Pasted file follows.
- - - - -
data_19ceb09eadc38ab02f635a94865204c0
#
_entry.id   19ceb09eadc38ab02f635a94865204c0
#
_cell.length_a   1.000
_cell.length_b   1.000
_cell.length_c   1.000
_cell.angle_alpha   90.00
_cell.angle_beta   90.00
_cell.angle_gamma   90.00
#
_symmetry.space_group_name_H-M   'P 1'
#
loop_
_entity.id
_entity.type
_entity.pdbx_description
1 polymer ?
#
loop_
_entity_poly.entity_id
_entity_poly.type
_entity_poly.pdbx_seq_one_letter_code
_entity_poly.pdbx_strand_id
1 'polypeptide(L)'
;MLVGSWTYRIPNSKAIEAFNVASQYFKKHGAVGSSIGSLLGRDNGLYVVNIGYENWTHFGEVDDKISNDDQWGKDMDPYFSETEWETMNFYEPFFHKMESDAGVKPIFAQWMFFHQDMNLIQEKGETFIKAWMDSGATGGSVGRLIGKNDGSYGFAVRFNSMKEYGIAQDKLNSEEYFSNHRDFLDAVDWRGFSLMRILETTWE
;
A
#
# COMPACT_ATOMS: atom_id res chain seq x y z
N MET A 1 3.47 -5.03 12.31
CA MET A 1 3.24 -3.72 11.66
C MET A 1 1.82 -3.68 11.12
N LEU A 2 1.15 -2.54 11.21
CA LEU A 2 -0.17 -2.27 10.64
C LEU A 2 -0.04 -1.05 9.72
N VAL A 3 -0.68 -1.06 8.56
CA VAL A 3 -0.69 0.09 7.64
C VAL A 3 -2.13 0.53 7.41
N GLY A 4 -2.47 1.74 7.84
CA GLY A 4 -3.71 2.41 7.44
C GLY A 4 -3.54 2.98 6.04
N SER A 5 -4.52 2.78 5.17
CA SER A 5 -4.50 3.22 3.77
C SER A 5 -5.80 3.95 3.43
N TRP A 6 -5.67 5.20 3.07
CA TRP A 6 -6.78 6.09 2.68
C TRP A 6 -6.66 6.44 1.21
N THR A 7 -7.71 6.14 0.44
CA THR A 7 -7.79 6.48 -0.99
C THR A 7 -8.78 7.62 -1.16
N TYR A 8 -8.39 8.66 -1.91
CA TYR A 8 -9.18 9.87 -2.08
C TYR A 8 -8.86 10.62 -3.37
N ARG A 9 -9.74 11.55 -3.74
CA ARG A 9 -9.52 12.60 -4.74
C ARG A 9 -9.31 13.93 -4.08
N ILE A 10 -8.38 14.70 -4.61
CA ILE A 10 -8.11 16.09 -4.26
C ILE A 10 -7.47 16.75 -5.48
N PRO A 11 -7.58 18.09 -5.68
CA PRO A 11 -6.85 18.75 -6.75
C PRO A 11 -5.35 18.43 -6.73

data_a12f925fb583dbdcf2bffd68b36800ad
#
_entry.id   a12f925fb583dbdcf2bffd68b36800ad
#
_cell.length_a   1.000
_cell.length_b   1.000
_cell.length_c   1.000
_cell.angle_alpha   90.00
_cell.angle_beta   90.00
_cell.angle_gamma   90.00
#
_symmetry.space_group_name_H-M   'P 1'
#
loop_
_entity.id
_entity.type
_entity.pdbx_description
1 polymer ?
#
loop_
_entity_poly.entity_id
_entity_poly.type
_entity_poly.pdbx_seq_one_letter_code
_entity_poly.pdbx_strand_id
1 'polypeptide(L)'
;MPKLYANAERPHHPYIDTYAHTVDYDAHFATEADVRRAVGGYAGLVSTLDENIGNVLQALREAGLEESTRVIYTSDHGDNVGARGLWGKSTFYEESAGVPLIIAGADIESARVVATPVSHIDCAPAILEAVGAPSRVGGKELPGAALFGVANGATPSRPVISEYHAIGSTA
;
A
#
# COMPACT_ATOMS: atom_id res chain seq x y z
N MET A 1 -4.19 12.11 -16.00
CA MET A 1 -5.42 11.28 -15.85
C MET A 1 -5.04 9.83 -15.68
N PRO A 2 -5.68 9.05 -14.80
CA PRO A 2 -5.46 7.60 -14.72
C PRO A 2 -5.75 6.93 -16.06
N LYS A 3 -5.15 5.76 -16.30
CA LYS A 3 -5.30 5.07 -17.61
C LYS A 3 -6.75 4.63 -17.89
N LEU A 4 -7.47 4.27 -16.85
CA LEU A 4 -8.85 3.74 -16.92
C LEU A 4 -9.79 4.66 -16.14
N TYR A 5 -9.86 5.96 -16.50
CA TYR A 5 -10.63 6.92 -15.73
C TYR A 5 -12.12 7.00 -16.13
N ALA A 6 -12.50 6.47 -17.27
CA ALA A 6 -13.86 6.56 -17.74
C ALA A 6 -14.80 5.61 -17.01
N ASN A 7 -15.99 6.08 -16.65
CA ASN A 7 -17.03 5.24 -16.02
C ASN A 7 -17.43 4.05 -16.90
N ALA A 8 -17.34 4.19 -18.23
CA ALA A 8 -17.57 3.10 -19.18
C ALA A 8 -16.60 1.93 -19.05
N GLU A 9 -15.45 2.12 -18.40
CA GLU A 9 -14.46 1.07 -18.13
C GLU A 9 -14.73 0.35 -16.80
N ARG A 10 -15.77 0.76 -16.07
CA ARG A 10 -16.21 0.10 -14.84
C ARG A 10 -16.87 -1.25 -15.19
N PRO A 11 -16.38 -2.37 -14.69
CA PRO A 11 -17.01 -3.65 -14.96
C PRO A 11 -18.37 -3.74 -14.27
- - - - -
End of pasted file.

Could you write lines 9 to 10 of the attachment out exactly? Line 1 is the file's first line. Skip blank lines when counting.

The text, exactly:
_cell.angle_beta   90.00
_cell.angle_gamma   90.00